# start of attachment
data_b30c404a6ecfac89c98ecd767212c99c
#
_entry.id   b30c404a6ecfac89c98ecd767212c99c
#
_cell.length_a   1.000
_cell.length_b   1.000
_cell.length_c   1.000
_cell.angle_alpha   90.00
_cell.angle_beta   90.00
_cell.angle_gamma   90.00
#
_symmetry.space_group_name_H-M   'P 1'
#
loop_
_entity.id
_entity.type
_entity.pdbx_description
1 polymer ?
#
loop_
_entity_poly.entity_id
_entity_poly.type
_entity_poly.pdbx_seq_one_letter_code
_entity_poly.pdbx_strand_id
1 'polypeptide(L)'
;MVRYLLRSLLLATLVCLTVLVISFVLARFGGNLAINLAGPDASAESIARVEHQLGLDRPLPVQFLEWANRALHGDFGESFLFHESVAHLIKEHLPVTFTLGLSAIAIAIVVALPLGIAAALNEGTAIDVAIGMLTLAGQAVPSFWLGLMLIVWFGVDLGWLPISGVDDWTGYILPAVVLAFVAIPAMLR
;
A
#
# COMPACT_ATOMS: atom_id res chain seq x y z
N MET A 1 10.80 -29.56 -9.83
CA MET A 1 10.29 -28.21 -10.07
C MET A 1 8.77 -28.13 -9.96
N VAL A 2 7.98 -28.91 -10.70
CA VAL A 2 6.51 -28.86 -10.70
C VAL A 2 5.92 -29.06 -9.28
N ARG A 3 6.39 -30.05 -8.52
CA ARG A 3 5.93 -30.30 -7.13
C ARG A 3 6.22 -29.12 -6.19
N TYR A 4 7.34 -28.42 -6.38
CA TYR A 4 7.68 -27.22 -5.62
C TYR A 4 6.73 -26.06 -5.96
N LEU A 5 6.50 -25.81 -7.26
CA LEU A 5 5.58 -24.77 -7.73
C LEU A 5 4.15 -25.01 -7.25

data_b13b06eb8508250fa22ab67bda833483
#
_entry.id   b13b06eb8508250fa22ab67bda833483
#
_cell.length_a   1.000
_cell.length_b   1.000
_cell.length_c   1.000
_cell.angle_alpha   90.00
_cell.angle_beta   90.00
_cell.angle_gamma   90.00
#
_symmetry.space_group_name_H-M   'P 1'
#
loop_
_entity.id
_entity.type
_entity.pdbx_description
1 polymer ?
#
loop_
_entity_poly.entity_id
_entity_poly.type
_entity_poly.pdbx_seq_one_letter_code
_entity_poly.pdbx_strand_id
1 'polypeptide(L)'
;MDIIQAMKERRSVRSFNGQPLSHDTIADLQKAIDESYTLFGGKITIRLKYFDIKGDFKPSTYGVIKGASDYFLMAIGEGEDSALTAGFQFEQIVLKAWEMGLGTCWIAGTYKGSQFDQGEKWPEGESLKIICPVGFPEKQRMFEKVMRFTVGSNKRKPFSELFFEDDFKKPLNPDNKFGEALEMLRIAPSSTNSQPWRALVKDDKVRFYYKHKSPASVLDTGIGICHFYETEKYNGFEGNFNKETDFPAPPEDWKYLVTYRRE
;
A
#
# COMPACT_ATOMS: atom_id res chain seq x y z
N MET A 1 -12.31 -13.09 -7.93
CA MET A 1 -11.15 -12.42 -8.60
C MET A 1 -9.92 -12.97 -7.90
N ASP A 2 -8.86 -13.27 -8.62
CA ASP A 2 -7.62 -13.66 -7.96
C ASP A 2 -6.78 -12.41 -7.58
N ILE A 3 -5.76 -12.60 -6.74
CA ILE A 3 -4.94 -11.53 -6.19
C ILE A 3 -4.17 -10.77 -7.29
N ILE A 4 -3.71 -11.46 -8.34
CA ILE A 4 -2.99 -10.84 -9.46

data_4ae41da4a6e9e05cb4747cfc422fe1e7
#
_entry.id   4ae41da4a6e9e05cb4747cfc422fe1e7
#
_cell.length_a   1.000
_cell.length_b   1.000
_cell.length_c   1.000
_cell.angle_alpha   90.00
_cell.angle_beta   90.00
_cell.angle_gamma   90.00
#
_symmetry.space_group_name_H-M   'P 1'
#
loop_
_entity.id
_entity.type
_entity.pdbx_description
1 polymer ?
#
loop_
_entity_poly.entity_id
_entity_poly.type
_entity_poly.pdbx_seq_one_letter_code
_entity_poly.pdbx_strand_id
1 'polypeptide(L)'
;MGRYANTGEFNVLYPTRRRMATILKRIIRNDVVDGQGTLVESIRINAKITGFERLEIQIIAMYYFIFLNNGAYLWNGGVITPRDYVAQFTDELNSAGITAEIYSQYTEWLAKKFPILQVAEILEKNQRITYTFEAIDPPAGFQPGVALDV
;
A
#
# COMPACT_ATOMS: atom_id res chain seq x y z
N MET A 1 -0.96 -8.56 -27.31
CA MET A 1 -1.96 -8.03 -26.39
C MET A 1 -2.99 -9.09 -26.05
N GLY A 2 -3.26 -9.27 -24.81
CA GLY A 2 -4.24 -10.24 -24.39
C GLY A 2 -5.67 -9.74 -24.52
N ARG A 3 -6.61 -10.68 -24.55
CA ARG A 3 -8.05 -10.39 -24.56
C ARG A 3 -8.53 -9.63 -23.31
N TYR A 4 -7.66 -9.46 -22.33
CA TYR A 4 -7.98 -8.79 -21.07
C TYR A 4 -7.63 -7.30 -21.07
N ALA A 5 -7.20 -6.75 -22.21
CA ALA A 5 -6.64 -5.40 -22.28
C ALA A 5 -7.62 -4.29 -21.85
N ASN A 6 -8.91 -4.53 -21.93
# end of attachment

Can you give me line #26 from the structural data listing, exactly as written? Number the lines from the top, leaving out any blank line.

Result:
;MVRYLLRSLLLATLVCLTVLVISFVLARFGGNLAINLAGPDASAESIARVEHQLGLDRPLPVQFLEWANRALHGDFGESFLFHESVAHLIKEHLPVTFTLGLSAIAIAIVVALPLGIAAALNEGTAIDVAIGMLTLAGQAVPSFWLGLMLIVWFGVDLGWLPISGVDDWTGYILPAVVLAFVAIPAMLR